One of the hardest things about introducing innovation or change in any ecosystem is getting people to buy in. This is especially true in health care, in my experience.
It’s clear that even as innovation brings unprecedented positive benefits, it also threatens old ways of regulating industries, running a business, and making a living. History has proven this to be true. The early cars weren’t allowed to go faster than horses, DVDs replaced VHS tapes, and the list goes on. New technology can even upend social norms: consider how dating apps have transformed the way people meet.
I was fortunate to be part of this transformational and technological revolution twice. The first time was during sweeping reform of our financial system while I was working for Citicorp in the 1980s. Consumer banks were only allowed to operate within the state where they were licensed. Remember Main Street and community banks? Back then, there were no interstate banking agreements. This meant state by state regulations had to change. This meant lobbying lawmakers to see the benefits of opening state lines, so consumers could be better served.
Right out of college, I was thrust into the role of public affairs officer for Citicorp in Arizona.
The historical timeline goes like this: get the state legislature to pass interstate banking with California first. Then buy some banks to expand beyond New York. Work with key stakeholders and other banks to create a standard for data sharing. This included alignment with many competing banks. Protect consumer’s privacy and financial information. Use an identifier for each consumer—the social security number, then add technology. Finally, introduce the first interstate ATM network to create access to funds across state lines.
At that time, understanding the technology of a machine giving consumers money from their account was puzzling and even frightening.
Now it’s the norm.
Does this all sound familiar?
Look at healthcare reform today. True it’s a little more complicated, but the patterns of people resisting change are woven into the fabric as we slowly move forward.
As healthcare organizations and providers are being pressured to lower costs, reduce medical errors, and adopt both standardized processes and new innovations, providers are being asked to give up established and comfortable ways of working. They are having to spend more time on documentation, see more patients in a day, and use unfamiliar processes and tools. For many staff, physicians, and nurses, these changes mean less time healing patients and fostering wellness—the reasons they became healthcare professionals in the first place. Naturally, many start to question the direction of their organization, as these new behaviors and practices appear to conflict with the values of their profession.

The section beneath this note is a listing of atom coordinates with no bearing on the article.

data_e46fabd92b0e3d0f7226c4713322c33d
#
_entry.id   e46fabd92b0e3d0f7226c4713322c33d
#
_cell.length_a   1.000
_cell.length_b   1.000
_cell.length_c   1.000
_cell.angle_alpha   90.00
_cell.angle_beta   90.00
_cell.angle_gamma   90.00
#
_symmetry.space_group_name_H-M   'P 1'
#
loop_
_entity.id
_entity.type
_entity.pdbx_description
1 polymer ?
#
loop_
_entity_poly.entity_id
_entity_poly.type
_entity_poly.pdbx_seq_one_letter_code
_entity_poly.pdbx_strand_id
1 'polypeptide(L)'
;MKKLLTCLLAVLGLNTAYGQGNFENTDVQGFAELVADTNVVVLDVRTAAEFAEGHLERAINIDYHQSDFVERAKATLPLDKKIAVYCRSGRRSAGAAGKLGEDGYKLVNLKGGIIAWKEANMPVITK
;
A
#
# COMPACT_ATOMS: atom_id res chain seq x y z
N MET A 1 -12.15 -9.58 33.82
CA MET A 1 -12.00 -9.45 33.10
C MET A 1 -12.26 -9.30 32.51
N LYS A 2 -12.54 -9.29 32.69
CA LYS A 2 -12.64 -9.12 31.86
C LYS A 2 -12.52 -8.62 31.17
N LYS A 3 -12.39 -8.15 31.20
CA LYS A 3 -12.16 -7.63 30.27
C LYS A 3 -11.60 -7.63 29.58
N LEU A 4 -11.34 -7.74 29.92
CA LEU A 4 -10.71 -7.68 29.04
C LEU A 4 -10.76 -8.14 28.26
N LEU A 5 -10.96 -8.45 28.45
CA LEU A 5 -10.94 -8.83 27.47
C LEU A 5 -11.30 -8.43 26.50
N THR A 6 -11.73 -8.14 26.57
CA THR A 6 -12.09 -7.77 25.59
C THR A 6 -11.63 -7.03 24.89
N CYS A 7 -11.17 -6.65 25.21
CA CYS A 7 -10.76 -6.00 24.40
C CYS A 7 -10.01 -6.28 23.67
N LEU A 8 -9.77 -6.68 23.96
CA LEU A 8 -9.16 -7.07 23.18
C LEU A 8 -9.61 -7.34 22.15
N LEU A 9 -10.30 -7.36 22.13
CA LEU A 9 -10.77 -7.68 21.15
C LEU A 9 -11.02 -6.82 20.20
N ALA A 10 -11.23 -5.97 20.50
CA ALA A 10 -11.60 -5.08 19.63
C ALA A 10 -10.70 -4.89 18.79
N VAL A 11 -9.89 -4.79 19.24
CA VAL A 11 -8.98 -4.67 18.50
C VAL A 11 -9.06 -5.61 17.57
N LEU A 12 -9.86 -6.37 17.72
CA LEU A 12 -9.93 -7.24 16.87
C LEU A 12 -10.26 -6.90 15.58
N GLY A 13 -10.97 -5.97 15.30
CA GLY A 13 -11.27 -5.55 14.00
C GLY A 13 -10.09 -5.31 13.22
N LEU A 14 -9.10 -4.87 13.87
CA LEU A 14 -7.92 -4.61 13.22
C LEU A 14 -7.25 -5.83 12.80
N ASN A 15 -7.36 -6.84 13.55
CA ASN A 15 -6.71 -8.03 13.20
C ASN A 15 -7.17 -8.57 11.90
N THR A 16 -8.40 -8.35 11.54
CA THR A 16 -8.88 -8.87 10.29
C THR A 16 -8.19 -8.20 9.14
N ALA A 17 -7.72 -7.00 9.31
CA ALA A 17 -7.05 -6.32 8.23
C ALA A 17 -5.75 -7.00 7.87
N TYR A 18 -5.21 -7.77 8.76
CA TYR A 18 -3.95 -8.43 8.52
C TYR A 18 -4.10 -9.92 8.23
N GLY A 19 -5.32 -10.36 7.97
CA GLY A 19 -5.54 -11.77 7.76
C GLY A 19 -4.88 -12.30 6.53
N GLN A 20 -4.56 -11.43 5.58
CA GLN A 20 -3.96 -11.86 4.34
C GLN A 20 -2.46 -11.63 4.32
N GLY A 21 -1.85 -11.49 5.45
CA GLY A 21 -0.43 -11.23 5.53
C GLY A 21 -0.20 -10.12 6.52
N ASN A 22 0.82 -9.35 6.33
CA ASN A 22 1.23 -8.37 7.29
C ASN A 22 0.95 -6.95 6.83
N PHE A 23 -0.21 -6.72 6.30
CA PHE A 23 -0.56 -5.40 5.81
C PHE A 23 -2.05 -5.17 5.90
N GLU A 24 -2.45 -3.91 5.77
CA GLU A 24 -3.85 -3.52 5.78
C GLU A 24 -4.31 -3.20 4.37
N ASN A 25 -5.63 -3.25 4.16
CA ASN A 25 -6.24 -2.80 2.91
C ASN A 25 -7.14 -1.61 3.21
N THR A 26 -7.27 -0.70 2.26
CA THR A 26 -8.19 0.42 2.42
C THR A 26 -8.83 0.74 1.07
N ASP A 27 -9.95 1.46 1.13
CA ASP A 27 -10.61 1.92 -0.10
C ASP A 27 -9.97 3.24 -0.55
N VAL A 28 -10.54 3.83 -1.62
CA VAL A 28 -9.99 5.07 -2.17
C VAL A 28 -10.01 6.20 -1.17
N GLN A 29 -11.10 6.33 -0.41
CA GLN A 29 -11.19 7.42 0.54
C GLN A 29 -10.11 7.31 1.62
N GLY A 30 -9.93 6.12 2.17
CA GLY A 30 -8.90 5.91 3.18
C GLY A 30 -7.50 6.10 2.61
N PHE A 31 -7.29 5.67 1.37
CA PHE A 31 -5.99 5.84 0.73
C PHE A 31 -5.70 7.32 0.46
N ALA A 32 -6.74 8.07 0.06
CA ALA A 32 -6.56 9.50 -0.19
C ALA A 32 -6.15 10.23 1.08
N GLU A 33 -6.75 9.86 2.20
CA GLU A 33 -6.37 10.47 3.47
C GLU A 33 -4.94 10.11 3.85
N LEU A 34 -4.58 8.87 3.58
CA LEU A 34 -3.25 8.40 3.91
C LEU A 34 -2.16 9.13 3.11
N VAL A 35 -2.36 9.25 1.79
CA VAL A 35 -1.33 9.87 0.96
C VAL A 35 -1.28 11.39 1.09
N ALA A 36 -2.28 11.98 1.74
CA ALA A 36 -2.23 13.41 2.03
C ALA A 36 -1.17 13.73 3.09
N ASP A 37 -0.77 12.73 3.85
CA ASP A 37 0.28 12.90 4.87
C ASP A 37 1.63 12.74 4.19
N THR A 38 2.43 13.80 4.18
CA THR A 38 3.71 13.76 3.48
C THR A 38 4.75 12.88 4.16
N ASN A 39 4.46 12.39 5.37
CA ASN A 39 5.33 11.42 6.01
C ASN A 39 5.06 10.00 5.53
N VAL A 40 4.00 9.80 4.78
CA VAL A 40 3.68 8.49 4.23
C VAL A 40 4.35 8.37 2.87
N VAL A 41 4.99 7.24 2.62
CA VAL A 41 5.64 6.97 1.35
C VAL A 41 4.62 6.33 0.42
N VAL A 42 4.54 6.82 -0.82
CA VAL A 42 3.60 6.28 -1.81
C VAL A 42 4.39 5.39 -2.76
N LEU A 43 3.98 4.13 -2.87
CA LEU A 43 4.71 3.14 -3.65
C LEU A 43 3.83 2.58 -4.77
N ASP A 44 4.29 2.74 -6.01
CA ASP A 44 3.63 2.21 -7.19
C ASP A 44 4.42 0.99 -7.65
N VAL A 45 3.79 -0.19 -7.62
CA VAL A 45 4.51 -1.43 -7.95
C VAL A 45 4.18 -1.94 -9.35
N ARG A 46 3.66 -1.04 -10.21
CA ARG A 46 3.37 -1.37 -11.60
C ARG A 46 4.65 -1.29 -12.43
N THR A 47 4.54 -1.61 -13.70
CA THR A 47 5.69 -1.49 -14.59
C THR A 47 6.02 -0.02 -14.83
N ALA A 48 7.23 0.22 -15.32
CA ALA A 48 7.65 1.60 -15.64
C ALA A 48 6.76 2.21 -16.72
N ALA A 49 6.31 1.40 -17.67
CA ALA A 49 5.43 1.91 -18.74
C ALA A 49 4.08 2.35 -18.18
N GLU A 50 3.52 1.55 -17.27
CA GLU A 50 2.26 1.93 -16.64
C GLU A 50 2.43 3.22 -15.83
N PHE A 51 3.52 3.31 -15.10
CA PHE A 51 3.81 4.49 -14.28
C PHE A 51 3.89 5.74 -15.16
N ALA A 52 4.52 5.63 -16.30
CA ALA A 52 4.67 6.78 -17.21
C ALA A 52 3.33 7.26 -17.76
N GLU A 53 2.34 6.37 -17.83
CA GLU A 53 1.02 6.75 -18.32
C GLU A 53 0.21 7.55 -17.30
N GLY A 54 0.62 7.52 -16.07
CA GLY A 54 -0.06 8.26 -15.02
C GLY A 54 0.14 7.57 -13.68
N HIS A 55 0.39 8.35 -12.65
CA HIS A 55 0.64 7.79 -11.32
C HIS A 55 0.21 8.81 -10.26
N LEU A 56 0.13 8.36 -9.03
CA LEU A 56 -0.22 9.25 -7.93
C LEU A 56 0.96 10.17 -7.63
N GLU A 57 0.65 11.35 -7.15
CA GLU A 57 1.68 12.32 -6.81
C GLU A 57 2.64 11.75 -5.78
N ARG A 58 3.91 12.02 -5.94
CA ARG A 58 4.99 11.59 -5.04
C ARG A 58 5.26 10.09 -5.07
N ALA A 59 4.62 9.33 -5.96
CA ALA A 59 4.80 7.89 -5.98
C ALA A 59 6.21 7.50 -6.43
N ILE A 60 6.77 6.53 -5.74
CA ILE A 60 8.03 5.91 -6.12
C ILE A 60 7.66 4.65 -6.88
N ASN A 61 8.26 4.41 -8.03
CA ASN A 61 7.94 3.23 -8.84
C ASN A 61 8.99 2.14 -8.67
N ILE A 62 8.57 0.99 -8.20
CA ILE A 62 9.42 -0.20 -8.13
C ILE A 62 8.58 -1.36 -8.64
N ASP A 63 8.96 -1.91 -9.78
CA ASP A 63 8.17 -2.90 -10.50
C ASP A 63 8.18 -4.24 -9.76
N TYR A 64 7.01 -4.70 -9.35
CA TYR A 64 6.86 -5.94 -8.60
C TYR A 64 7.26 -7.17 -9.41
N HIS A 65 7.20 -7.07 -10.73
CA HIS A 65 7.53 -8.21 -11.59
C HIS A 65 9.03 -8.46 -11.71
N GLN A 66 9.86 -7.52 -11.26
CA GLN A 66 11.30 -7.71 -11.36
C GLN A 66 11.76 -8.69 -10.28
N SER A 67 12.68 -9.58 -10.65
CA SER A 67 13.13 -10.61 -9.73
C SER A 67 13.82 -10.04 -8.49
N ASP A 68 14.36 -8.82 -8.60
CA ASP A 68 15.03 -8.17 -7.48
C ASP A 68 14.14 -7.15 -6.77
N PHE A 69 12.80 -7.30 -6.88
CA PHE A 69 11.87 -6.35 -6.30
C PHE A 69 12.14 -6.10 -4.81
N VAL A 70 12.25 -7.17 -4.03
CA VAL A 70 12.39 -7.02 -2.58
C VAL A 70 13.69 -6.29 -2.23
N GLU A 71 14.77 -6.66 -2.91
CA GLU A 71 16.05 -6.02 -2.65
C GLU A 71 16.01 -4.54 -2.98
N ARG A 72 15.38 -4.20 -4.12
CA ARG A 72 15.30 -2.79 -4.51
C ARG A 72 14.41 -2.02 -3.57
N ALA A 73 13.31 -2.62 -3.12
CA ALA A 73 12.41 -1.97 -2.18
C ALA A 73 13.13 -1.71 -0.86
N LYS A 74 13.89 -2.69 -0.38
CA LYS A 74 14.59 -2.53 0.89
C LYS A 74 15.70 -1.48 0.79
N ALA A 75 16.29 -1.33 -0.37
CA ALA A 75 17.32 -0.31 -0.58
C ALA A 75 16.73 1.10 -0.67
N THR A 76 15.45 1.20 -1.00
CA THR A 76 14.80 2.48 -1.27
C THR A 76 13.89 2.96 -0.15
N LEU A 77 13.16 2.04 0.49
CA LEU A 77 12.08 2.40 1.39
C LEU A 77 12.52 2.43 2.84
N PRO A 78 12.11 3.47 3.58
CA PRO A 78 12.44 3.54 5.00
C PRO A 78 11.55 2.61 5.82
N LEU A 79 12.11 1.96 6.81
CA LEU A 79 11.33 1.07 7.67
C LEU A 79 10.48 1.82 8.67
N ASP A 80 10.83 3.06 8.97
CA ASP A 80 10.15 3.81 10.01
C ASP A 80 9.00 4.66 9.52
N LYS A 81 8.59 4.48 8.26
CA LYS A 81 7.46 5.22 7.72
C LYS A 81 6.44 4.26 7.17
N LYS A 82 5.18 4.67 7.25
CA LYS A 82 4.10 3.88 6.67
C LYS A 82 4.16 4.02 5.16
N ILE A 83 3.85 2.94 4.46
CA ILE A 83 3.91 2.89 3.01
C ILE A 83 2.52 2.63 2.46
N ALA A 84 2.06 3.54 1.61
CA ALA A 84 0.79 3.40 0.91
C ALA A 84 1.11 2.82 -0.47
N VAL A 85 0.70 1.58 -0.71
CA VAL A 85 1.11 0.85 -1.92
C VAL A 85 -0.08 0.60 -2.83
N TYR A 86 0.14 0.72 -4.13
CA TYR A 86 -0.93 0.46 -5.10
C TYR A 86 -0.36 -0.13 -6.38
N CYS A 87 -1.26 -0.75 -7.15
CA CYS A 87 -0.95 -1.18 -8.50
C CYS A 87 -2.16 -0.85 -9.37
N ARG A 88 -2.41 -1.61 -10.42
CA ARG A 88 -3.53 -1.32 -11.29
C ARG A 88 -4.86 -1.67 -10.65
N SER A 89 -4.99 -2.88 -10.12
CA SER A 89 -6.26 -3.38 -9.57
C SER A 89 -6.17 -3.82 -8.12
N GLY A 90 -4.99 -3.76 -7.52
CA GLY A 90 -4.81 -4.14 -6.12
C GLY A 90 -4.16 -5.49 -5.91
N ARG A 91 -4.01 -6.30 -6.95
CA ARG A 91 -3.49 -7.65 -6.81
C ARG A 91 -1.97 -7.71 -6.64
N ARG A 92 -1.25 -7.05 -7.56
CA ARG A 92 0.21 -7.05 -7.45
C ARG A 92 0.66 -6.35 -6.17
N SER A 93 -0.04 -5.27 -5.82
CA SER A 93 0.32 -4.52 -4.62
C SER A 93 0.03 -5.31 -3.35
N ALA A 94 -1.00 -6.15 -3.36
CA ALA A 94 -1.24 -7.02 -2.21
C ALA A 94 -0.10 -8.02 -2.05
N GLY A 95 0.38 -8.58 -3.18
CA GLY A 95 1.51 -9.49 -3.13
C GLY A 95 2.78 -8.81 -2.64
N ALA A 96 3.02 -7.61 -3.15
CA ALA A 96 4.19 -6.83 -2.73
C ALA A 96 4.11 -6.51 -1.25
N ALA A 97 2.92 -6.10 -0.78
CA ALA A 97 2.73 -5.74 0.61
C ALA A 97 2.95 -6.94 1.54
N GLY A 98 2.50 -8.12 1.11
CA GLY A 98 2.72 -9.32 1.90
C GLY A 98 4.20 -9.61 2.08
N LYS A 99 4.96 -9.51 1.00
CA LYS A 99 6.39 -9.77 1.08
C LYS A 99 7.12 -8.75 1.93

I’ve been in healthcare IT for nearly 20 years—well before Meaningful Use or the growing adoption of EHRs. In my early start, I was working for a Health Information Exchange (HIE) company, back then we called them RHIOs, or Regional Health Information Organizations. These were poorly funded with little governance or stakeholder adoption. Yet the foundation they would eventually pave created the continuity of care that we are all still hoping will become more seamless within our healthcare ecosystem.
From there, I went to Allscripts, where my team worked with President Obama, well before he was elected, to create the framework that moved the adoption of EHRs into a mainstay of how healthcare providers are managing their systems and practices. That highway is becoming well paved, and strong competitors are dominating the space.
Now we are at another crossroad. Providing data at our fingertips to provide meaningful insights into how we should treat our patients—what patients need greater attention, what treatments are working, and what practices should be the standard of care. Through genomics, social determinants of health, and personalized medicine, we can offer care pathways that are likely to have better outcomes for patients.
Patients are also becoming more aware consumers who are often healthy now and want to stay that way. Caregivers are getting more involved in their love one’s treatment and outcomes.
As you can see by these examples, often a nexus exists between industry disruption and acceptance, whether in the banking industry in the 1980s or the healthcare industry today. Looking back, people often think “how did we live without these advances”?
It is my hope that because of these recent advances in healthcare, a new generation of patients and providers will be the next wave of pressure to innovate, proving that we can achieve even greater results when we have educated, engaged, and empowered patients and caregivers.
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